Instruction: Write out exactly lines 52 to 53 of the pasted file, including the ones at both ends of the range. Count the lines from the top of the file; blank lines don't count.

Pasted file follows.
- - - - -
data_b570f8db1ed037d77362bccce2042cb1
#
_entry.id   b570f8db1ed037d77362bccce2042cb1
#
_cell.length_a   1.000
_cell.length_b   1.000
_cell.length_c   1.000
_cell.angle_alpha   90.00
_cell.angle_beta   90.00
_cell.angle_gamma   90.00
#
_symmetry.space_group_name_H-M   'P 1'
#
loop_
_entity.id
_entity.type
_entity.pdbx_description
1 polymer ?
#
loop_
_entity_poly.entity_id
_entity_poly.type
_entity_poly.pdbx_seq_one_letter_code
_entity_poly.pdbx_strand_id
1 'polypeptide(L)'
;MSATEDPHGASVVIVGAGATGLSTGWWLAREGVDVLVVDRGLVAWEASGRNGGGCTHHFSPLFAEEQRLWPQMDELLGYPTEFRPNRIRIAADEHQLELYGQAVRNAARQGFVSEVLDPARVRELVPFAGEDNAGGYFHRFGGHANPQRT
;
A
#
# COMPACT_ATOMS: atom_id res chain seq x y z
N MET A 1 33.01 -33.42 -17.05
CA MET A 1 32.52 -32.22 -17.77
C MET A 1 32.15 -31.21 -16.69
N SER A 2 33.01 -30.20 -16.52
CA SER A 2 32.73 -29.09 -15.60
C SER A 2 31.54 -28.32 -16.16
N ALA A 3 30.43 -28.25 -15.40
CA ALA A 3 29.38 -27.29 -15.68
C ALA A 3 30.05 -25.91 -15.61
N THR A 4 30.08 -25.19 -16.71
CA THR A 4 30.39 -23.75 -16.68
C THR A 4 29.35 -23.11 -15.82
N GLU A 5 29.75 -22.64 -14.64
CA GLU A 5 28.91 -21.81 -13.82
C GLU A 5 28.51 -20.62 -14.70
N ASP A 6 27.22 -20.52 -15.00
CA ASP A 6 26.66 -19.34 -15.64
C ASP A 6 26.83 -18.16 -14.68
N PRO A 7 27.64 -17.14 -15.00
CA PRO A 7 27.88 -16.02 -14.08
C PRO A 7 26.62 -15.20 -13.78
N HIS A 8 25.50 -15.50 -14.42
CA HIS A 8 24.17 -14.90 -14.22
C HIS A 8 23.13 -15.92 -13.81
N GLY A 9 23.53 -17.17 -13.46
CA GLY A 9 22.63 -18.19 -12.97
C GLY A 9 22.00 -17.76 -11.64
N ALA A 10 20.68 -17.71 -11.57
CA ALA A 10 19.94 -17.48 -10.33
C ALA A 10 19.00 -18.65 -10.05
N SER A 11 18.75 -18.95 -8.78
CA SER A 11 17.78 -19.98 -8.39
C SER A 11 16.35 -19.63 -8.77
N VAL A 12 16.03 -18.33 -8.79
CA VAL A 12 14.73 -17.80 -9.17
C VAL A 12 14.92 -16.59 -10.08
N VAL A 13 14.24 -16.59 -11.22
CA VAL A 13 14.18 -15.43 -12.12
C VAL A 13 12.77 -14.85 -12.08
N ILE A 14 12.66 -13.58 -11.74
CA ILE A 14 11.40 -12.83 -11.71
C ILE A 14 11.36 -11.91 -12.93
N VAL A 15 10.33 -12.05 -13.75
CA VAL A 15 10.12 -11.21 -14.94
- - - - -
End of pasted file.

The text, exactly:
N HIS A 8 25.50 -15.50 -14.42
CA HIS A 8 24.17 -14.90 -14.22